9 June 2015

Fear Of Missing Out (FOMO) is the uneasy and sometimes all-consuming feeling that you’re missing out—that your peers are doing, in the know about or in possession of more or something better than you. FOMO may be a social angst that’s always existed, but it’s going into overdrive thanks to real-time digital updates and to our constant companion, the smartphone1

Until today I had no idea that the FOMO phenomenon had been named, I only knew I had an ever growing concern about the possibility that I might be paying too much attention to my phone. I often drop everything I’m doing to answer the beckoning call of a notification. I believe I may suffer from a different strain of the FOMO, the PROFOMO (short for professional fear of missing out, trademark pending). I realize that by configuring a specific sound to work-related emails (I don’t recommend you to set that up in your phone if you haven’t done so already) I’ve conditioned a pavlovian response2 that I can no longer supress.

While discussing this topic recently a colleague said that she was glad to use previously considered off times to stay updated on what was going on at work (during her commute to work for example) all thanks to her smartphone. Although I do the same it made me wonder, shouldn’t off times remain… Off?

I don’t have an answer for myself quite yet but I can’t help sharing some of my observations for what it means for companies and their customers. The FOMO is here to stay because the tools we use to stay connected aren’t getting any less invasive. Companies that surf on this trend are those that are able to harness the power of well-designed calls to action:

  • Starbucks uses its social media accounts in a way that screams «you don’t want to miss this’’ to its followers. They post great looking pictures of clients having fun while advertising a special on Frappucinnos at the same time, who would want to miss out on the fun?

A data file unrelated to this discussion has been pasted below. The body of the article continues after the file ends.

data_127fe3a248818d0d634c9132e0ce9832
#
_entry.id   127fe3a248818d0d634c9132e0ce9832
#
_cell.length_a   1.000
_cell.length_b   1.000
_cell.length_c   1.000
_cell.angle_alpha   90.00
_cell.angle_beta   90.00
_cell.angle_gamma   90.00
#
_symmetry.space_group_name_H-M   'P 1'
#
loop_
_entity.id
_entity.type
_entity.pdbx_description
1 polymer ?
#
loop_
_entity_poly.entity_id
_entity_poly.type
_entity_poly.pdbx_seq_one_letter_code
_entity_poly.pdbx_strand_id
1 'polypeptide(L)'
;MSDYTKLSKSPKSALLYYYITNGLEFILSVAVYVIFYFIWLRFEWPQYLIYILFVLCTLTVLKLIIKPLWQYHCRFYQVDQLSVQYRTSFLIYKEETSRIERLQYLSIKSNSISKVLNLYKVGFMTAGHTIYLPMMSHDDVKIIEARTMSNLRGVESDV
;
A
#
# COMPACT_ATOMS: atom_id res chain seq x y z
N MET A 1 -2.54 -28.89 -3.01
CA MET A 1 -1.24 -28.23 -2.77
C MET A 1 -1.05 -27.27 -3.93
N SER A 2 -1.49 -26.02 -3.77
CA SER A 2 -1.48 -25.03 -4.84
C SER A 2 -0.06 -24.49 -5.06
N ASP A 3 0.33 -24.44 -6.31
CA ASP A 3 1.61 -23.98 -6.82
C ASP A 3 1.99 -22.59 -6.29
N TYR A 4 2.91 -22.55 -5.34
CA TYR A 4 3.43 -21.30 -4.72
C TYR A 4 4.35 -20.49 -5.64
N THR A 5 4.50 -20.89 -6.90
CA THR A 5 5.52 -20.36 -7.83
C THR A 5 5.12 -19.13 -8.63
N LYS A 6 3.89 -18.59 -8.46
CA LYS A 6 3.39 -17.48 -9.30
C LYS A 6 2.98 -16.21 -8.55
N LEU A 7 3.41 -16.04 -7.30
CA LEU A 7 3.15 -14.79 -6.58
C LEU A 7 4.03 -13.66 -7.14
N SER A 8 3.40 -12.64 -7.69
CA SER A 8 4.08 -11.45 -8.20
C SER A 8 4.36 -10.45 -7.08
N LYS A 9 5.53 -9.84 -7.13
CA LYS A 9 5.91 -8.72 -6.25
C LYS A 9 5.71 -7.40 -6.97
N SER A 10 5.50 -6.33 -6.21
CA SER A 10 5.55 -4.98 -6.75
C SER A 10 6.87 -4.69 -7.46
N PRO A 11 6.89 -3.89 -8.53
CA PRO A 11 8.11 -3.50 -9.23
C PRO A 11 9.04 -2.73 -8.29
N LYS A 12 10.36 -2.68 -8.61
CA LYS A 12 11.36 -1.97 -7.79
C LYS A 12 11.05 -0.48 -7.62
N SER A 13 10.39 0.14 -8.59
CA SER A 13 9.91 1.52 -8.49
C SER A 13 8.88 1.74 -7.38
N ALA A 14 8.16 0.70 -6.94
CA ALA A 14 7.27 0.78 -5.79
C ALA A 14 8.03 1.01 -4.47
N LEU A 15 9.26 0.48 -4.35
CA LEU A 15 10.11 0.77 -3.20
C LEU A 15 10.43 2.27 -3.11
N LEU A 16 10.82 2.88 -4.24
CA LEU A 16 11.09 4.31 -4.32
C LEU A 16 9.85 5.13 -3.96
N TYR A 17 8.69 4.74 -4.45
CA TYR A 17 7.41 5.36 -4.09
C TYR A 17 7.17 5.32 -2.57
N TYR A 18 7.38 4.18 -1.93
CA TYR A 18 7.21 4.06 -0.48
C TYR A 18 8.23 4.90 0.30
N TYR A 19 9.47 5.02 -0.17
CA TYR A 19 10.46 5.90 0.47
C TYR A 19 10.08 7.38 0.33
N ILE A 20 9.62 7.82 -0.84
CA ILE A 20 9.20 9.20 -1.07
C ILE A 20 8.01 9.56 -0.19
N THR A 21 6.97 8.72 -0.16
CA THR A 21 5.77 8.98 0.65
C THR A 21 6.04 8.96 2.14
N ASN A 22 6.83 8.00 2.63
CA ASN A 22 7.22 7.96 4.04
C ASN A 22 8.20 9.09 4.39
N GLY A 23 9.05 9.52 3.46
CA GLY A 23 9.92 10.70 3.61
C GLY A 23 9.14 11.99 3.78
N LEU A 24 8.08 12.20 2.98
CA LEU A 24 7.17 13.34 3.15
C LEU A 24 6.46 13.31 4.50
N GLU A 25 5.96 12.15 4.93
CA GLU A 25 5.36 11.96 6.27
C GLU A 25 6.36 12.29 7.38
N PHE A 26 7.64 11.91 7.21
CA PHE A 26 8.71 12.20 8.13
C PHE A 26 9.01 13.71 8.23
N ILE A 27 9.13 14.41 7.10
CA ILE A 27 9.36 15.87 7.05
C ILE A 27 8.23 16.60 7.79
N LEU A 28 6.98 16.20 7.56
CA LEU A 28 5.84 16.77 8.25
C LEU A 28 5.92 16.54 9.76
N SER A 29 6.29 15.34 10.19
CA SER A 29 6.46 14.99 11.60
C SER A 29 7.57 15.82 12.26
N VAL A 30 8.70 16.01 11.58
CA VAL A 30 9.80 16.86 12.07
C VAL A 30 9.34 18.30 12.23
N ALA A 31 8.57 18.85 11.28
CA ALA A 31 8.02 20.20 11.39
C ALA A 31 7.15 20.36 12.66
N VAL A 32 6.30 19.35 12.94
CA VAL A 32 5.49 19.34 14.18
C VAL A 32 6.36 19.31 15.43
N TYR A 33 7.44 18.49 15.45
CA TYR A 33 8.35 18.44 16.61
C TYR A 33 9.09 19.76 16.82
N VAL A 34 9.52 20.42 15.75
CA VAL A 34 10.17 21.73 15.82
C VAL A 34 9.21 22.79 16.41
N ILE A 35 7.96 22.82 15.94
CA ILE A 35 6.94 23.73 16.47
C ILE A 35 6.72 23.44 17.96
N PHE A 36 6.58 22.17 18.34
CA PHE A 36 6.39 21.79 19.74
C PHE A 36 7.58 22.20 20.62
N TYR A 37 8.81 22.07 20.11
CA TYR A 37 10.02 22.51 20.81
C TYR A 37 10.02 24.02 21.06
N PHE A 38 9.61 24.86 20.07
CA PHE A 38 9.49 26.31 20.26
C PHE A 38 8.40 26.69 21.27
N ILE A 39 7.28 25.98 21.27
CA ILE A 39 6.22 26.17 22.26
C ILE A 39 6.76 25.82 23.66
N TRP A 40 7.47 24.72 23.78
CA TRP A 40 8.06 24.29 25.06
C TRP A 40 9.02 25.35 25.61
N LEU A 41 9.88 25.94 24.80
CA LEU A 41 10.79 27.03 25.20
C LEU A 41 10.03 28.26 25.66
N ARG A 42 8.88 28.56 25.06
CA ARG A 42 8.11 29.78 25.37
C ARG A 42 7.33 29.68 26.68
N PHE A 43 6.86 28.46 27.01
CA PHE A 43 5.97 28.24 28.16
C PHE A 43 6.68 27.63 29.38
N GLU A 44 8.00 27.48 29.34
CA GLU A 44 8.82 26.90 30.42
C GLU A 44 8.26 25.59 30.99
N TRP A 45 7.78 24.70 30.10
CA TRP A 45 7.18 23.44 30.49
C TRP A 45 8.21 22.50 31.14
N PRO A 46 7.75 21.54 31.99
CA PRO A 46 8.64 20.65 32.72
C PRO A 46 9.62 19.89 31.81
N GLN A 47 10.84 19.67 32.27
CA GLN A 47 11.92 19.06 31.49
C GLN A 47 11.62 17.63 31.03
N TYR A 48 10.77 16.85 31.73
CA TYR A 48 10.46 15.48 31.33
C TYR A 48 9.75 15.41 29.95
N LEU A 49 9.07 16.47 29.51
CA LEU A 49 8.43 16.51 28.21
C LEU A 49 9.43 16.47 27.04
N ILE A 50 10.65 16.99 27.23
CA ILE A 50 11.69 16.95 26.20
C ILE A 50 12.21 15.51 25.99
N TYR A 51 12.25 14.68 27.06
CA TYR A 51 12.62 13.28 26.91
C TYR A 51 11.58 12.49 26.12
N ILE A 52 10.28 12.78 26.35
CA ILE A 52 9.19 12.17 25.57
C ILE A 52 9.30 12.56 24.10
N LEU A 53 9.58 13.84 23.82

• H&M got a lot of visibility for its innovative way of grabbing the attention of its fans. They combined the zealotry of Instagram and the geolocation strategy to invite clients in the store closest to their current location with great deals on clothes. If H&M wasn’t there at that moment, how many people would have been left missing out on those great deals?!

It should be noted that a counter-trend is alive and kicking, the Anti-FOMO! Did you know that there are means to actively block out the online world in ways that will make you forget the dreaded fear of missing out. The focus here is on the experience and a desire to disconnect.

  • Take goRVing.ca, a site that encourages you to take a Recreational Vehicle to disconnect and explore the land with your loved ones in tow. KFC also took a jab at the always connected PROFOMO culture with its family meal, showing a hard working mom putting the phone down to enjoy a meal with her family. There are many products that underline this growing need to forgo the virtual world and seize the «real-life’’ moments.
  • As for the primary culprit itself, the smartphone, there is an ever growing list of apps that aim to accompany you in your anti-FOMO quest. OffTime helps you customize your connectivity to help manage the notifications that can or cannot disturb you for a moment of your choosing while UBhind allows you to track your smartphone’s use (or overuse) to help you put a finger on the error of your ways. There are many other options which seem to prove that this anti-FOMO movement is indeed a real counter-trend.

I wanted to end this article with a message of hope for those of you who are struggling with the FOMO. Unfortunately, you’re on your own, I have notifications to check out!

1 – JWT Intelligence: http://www.jwtintelligence.com/wp-content/uploads/2012/03/F_JWT_FOMO-update_3.21.12.pdf

2 – http://en.wikipedia.org/wiki/Classical_conditioning